(Yes, you should use the “good habits” simile instead of “bad habits,” because that sets you up to explain that good habits are a lot easier to drop than bad habits, and you were dropping people easily.)
Would you have done just as well if you hadn’t made what we have established as a bold and risky decision? Probably. But nobody can prove it. And most people are too nice to (openly) dispute it anyway.
Possibility 2: Unimaginable Tragedy
Sadly, not every race is going to be your best race ever. Sometimes you will be slower than expected. Or you’ll hurt. Or throw up. Or you’ll be slower than usual and start hurting and then throw up.
Sure, you could shrug your shoulders and say, “I just had a bad day,” or “I pushed too hard.”
But why would you when you could blame your tragically-flawed, ill-advised, and impetuous decision to go with a different concentration of your favorite sports drink? Having a reason for why you started to cramp up is so much more satisfying to the people listening to your story than “Oh, I dunno, every athlete cramps once in a while. Just bad luck or maybe I went too hard too soon in the race, I guess.”
This strategy is even more useful if you have an actual accident during the race. If you crash, it is always preferable to blame your (new, untested) equipment instead of your being distracted or tired or just not having fantastic handling skills. “I will never race with ACME Brand Valve Stem Caps again!” sounds so much more interesting than, “I was riding, and then I was sliding; I don’t know what happened in between.”
Possibility 3: Cooler Heads Prevail
It’s always possible — though kind of sad — that things will go pretty much as expected, even with your roguish decision to try something new on race day.
And that’s too bad.
But all is not lost. In this case, it’s best to introduce some vague, previously-unmentioned and unverifiable ailment that had been plaguing you prior to the race. An ailment that would no doubt have slowed you down during the race, and quite likely would have forced you to abandon.
Which — being the steely-eyed competitor that you are — you did not want to do.
Hence, throwing caution to the wind, you adapted by wearing your new Rapha bibs, hoping their extra cushy chamois would compensate for your near-debilitating butt zit. And — lo! — it worked. Even with fate pitted against you, you made the hard decision and pulled out a decent race.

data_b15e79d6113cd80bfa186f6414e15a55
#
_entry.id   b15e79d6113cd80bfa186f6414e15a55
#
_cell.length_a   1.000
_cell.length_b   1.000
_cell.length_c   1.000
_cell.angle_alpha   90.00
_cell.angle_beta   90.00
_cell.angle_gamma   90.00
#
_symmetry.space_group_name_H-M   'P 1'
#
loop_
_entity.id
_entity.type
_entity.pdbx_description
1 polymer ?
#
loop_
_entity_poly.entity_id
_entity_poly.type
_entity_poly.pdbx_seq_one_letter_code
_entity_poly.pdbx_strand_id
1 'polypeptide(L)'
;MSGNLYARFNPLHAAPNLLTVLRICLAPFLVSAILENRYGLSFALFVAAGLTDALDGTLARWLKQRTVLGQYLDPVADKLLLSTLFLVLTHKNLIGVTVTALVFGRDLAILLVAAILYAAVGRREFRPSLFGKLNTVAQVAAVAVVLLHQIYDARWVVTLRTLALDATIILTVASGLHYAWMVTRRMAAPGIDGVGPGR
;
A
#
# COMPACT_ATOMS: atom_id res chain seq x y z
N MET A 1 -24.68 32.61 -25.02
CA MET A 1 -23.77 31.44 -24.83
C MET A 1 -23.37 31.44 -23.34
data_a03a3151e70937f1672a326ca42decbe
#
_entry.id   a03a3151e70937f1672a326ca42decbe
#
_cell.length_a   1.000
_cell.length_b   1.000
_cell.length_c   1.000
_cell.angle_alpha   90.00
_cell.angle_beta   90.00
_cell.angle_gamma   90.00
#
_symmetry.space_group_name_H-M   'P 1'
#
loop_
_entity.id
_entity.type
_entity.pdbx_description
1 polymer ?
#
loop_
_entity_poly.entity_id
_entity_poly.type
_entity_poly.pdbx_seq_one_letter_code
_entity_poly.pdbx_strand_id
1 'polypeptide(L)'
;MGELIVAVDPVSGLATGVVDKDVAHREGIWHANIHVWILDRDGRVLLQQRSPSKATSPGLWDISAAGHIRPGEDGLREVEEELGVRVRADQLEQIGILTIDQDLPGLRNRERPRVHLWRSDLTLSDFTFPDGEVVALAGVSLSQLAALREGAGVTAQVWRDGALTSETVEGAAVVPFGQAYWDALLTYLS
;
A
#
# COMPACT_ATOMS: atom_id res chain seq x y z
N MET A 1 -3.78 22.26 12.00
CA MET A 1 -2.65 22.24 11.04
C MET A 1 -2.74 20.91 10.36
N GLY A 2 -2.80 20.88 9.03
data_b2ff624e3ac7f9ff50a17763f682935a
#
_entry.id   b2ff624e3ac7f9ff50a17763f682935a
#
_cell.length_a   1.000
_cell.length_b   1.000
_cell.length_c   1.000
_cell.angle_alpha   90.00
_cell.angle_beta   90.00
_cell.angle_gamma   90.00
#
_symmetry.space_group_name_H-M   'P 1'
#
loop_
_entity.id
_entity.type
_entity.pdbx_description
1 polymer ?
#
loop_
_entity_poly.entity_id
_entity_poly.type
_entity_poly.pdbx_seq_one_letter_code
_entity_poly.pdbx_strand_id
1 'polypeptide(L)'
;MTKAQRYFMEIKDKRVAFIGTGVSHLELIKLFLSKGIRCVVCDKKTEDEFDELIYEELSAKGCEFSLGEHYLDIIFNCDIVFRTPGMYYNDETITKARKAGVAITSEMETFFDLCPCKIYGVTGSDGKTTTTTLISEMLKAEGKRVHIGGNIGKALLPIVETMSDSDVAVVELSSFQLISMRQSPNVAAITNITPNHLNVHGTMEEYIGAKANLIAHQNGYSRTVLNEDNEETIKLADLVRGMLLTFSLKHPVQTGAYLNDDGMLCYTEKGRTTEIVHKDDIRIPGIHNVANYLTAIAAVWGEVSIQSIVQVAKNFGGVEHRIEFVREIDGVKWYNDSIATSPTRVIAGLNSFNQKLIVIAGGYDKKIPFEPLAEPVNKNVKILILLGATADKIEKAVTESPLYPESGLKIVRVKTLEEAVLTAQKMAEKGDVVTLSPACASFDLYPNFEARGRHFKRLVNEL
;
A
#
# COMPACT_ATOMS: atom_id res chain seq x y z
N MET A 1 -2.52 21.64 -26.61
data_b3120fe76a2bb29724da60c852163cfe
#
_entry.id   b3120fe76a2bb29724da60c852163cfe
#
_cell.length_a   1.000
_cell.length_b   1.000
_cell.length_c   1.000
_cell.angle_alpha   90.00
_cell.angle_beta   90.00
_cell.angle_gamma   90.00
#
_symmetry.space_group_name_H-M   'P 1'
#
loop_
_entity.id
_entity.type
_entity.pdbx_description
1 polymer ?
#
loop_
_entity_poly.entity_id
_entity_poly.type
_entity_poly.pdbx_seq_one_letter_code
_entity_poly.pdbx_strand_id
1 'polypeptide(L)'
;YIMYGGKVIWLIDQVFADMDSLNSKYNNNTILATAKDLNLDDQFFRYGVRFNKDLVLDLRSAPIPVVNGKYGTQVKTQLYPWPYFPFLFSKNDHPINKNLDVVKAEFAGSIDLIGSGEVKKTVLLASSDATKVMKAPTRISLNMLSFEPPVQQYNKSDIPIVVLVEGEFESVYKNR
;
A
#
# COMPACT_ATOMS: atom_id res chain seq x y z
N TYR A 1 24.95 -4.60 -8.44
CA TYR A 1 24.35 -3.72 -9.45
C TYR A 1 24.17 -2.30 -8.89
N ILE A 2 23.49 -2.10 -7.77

(Calling an expected finish “decent” is a good way to make it sound like you could have done better had the universe not been conspiring against you.)
Here, Let Me Show You What I Mean
Lesser bloggers would present this treasure trove of valuable information in a purely hypothetical sense, and leave you to your own devices as to how to use it.
Not me, though. I’m putting my feet where my shoes are.
Specifically, yesterday as I looked over the Altra shoe site, I saw they now have a shoe designed specifically for tri running:
They call this shoe the 3-Sum. Based on the color scheme, I prefer to call it The Tequila Sunrise. Whatever you call it, it’s made for fast transitions, pulling straight on after yanking off your road shoes, with no socks necessary.
Within an hour or so, I expect to have a pair. (The Hammer is in the area, picking them up for me. It’s nice that Altra’s a local company. It’s also really extra-nice that they’re comping me this pair of shoes.)
And this Saturday, I expect to use them when I race the St. George Half-Ironman. After which, I expect to have a remarkable story to tell, full of drama and suspense, capped off by either by a glowing recounting of my amazingly fast transition and comfortable feet. Or by my complete and utter foolishness in running a half marathon not only in a new pair of shoes, but in a new kind of shoes. Whilst running without socks, for the first time ever.
Races are about drama, and you can’t have drama without dramatic tension. In my case, the dramatic tension will take the form of a new pair of shoes.
I wonder if I’ll even be able to sleep tonight.